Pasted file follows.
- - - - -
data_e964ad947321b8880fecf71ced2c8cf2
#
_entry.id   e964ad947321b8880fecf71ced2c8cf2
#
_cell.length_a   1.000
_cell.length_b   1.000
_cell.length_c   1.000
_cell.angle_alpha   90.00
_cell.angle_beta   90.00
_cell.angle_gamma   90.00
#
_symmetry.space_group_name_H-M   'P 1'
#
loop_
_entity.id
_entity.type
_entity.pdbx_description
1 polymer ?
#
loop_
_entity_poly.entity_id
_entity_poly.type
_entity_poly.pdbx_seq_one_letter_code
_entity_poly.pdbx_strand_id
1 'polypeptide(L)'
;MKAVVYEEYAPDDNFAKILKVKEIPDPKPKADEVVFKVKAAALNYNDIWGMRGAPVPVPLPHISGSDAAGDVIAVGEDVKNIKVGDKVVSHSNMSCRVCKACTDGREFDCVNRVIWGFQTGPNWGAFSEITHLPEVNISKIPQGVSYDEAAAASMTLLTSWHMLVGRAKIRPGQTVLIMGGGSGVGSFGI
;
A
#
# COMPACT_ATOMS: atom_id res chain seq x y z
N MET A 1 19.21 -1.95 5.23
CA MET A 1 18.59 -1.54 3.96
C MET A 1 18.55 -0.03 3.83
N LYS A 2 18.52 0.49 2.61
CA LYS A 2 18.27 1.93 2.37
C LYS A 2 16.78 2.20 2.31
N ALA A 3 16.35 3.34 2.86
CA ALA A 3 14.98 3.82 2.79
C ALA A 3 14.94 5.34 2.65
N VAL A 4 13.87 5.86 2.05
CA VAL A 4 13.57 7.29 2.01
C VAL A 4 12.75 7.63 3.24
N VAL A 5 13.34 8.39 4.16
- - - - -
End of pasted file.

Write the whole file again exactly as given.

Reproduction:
data_e964ad947321b8880fecf71ced2c8cf2
#
_entry.id   e964ad947321b8880fecf71ced2c8cf2
#
_cell.length_a   1.000
_cell.length_b   1.000
_cell.length_c   1.000
_cell.angle_alpha   90.00
_cell.angle_beta   90.00
_cell.angle_gamma   90.00
#
_symmetry.space_group_name_H-M   'P 1'
#
loop_
_entity.id
_entity.type
_entity.pdbx_description
1 polymer ?
#
loop_
_entity_poly.entity_id
_entity_poly.type
_entity_poly.pdbx_seq_one_letter_code
_entity_poly.pdbx_strand_id
1 'polypeptide(L)'
;MKAVVYEEYAPDDNFAKILKVKEIPDPKPKADEVVFKVKAAALNYNDIWGMRGAPVPVPLPHISGSDAAGDVIAVGEDVKNIKVGDKVVSHSNMSCRVCKACTDGREFDCVNRVIWGFQTGPNWGAFSEITHLPEVNISKIPQGVSYDEAAAASMTLLTSWHMLVGRAKIRPGQTVLIMGGGSGVGSFGI
;
A
#
# COMPACT_ATOMS: atom_id res chain seq x y z
N MET A 1 19.21 -1.95 5.23
CA MET A 1 18.59 -1.54 3.96
C MET A 1 18.55 -0.03 3.83
N LYS A 2 18.52 0.49 2.61
CA LYS A 2 18.27 1.93 2.37
C LYS A 2 16.78 2.20 2.31
N ALA A 3 16.35 3.34 2.86
CA ALA A 3 14.98 3.82 2.79
C ALA A 3 14.94 5.34 2.65
N VAL A 4 13.87 5.86 2.05
CA VAL A 4 13.57 7.29 2.01
C VAL A 4 12.75 7.63 3.24
N VAL A 5 13.34 8.39 4.16